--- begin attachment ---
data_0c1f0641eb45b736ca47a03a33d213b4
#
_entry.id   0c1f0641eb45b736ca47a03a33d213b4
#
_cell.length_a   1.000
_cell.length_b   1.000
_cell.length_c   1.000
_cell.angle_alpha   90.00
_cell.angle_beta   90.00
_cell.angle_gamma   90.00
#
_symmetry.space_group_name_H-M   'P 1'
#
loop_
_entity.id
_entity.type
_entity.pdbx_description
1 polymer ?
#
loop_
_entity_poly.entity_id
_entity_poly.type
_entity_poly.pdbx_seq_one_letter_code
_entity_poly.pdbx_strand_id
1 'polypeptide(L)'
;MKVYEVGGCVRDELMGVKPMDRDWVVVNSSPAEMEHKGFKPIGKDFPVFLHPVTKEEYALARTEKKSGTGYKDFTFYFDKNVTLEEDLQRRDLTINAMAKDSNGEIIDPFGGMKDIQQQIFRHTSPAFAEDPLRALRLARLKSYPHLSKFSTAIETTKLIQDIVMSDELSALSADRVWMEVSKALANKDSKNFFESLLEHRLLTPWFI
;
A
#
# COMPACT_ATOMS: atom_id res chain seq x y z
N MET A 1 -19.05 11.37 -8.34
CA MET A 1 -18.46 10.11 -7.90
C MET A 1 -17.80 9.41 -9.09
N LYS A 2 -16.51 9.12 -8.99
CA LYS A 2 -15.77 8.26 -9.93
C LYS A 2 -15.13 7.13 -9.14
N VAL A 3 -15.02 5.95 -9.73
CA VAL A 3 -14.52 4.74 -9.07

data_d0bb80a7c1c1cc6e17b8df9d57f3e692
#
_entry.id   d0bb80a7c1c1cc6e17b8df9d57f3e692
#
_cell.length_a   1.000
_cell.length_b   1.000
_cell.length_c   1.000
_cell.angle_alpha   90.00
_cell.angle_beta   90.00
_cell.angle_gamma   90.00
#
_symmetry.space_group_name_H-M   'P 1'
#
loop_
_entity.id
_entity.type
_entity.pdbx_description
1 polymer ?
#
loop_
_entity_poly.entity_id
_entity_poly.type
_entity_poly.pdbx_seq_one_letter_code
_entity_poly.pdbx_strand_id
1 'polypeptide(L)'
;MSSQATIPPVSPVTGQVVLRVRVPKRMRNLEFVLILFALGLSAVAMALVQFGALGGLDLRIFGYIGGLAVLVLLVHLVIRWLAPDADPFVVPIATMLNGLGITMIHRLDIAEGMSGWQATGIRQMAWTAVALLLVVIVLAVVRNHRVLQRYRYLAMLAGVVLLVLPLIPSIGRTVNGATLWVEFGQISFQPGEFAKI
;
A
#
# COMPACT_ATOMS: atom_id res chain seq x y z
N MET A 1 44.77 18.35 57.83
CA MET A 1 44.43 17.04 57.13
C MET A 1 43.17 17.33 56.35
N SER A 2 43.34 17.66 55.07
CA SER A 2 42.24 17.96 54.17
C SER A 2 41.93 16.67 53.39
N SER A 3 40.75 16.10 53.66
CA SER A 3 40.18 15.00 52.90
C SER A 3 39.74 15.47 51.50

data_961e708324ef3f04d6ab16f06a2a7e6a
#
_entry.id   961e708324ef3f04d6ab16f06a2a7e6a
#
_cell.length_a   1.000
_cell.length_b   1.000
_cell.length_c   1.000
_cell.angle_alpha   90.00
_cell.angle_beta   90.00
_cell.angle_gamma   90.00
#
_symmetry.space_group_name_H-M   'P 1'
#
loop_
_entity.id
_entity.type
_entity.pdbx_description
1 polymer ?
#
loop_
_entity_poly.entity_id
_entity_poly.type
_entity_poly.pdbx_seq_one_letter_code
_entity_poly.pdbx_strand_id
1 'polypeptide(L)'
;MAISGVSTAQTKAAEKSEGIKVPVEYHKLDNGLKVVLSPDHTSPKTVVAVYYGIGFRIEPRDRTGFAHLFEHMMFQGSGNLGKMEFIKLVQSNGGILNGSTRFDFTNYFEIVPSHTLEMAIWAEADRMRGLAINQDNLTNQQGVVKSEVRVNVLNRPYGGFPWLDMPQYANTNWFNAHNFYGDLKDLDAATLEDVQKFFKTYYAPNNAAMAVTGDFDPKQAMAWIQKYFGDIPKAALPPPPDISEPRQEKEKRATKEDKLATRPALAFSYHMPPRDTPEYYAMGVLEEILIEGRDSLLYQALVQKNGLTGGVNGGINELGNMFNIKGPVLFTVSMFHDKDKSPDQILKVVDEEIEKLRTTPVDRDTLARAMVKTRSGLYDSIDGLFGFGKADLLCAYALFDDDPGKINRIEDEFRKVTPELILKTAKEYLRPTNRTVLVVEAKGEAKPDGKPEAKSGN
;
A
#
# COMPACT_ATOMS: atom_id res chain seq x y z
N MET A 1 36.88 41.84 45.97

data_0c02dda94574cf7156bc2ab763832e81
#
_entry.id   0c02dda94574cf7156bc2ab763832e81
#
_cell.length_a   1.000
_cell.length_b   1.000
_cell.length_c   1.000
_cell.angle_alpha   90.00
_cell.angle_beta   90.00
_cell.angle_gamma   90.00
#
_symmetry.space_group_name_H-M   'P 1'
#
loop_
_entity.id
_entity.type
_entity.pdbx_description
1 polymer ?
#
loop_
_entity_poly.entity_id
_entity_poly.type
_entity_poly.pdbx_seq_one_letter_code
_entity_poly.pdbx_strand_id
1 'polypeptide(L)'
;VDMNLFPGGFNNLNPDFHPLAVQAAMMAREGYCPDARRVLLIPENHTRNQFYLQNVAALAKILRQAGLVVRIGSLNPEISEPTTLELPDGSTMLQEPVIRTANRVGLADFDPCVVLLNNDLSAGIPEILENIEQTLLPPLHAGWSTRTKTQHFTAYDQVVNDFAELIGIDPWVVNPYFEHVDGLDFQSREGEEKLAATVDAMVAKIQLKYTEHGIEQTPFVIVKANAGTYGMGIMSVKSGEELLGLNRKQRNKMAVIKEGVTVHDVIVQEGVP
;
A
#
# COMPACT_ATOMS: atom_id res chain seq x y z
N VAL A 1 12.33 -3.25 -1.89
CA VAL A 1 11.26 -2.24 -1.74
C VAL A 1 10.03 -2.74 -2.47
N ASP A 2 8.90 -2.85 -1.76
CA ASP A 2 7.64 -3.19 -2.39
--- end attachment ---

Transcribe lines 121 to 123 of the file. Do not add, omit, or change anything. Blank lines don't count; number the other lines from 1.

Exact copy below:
#
loop_
_entity.id